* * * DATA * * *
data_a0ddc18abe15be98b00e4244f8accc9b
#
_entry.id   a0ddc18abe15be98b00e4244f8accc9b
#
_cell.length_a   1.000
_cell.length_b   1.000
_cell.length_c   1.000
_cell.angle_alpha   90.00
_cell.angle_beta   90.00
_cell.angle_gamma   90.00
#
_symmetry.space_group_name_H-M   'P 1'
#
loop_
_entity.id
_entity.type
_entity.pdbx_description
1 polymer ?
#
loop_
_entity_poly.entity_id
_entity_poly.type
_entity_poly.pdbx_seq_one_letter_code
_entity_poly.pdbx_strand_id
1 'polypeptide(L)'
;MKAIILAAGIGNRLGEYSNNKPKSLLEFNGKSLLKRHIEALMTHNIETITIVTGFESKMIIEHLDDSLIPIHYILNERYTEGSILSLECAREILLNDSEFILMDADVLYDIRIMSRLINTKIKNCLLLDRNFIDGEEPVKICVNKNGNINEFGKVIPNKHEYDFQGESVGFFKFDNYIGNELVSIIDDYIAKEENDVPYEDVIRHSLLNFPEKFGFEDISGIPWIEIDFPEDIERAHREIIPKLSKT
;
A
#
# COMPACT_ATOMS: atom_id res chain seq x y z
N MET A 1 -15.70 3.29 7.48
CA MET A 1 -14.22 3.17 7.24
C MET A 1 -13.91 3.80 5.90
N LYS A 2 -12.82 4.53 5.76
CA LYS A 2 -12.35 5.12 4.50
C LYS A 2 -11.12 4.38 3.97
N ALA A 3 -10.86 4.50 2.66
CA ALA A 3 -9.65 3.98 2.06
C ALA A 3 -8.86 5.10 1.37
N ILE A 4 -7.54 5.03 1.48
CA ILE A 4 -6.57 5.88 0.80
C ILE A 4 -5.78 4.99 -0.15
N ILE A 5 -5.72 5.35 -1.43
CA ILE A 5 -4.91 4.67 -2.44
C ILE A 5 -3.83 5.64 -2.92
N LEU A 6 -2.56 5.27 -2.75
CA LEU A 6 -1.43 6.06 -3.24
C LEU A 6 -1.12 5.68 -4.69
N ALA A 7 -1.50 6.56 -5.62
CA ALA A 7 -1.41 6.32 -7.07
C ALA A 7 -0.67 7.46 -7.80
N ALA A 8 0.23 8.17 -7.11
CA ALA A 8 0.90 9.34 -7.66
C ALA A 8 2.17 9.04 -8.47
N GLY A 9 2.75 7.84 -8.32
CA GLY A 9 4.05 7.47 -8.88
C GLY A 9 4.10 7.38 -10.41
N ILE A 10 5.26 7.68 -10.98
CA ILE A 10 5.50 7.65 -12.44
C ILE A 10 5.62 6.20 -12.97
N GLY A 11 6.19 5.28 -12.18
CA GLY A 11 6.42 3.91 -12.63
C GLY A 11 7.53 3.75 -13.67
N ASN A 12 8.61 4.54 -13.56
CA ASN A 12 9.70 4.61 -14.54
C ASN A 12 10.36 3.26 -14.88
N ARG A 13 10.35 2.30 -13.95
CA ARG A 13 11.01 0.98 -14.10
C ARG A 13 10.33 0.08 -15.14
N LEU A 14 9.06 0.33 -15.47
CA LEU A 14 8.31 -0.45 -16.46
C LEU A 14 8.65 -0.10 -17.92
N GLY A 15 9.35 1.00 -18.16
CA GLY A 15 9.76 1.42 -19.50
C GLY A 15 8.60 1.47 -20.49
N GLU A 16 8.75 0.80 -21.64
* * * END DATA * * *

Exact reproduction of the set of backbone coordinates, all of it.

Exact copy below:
data_a0ddc18abe15be98b00e4244f8accc9b
#
_entry.id   a0ddc18abe15be98b00e4244f8accc9b
#
_cell.length_a   1.000
_cell.length_b   1.000
_cell.length_c   1.000
_cell.angle_alpha   90.00
_cell.angle_beta   90.00
_cell.angle_gamma   90.00
#
_symmetry.space_group_name_H-M   'P 1'
#
loop_
_entity.id
_entity.type
_entity.pdbx_description
1 polymer ?
#
loop_
_entity_poly.entity_id
_entity_poly.type
_entity_poly.pdbx_seq_one_letter_code
_entity_poly.pdbx_strand_id
1 'polypeptide(L)'
;MKAIILAAGIGNRLGEYSNNKPKSLLEFNGKSLLKRHIEALMTHNIETITIVTGFESKMIIEHLDDSLIPIHYILNERYTEGSILSLECAREILLNDSEFILMDADVLYDIRIMSRLINTKIKNCLLLDRNFIDGEEPVKICVNKNGNINEFGKVIPNKHEYDFQGESVGFFKFDNYIGNELVSIIDDYIAKEENDVPYEDVIRHSLLNFPEKFGFEDISGIPWIEIDFPEDIERAHREIIPKLSKT
;
A
#
# COMPACT_ATOMS: atom_id res chain seq x y z
N MET A 1 -15.70 3.29 7.48
CA MET A 1 -14.22 3.17 7.24
C MET A 1 -13.91 3.80 5.90
N LYS A 2 -12.82 4.53 5.76
CA LYS A 2 -12.35 5.12 4.50
C LYS A 2 -11.12 4.38 3.97
N ALA A 3 -10.86 4.50 2.66
CA ALA A 3 -9.65 3.98 2.06
C ALA A 3 -8.86 5.10 1.37
N ILE A 4 -7.54 5.03 1.48
CA ILE A 4 -6.57 5.88 0.80
C ILE A 4 -5.78 4.99 -0.15
N ILE A 5 -5.72 5.35 -1.43
CA ILE A 5 -4.91 4.67 -2.44
C ILE A 5 -3.83 5.64 -2.92
N LEU A 6 -2.56 5.27 -2.75
CA LEU A 6 -1.43 6.06 -3.24
C LEU A 6 -1.12 5.68 -4.69
N ALA A 7 -1.50 6.56 -5.62
CA ALA A 7 -1.41 6.32 -7.07
C ALA A 7 -0.67 7.46 -7.80
N ALA A 8 0.23 8.17 -7.11
CA ALA A 8 0.90 9.34 -7.66
C ALA A 8 2.17 9.04 -8.47
N GLY A 9 2.75 7.84 -8.32
CA GLY A 9 4.05 7.47 -8.88
C GLY A 9 4.10 7.38 -10.41
N ILE A 10 5.26 7.68 -10.98
CA ILE A 10 5.50 7.65 -12.44
C ILE A 10 5.62 6.20 -12.97
N GLY A 11 6.19 5.28 -12.18
CA GLY A 11 6.42 3.91 -12.63
C GLY A 11 7.53 3.75 -13.67
N ASN A 12 8.61 4.54 -13.56
CA ASN A 12 9.70 4.61 -14.54
C ASN A 12 10.36 3.26 -14.88
N ARG A 13 10.35 2.30 -13.95
CA ARG A 13 11.01 0.98 -14.10
C ARG A 13 10.33 0.08 -15.14
N LEU A 14 9.06 0.33 -15.47
CA LEU A 14 8.31 -0.45 -16.46
C LEU A 14 8.65 -0.10 -17.92
N GLY A 15 9.35 1.00 -18.16
CA GLY A 15 9.76 1.42 -19.50
C GLY A 15 8.60 1.47 -20.49
N GLU A 16 8.75 0.80 -21.64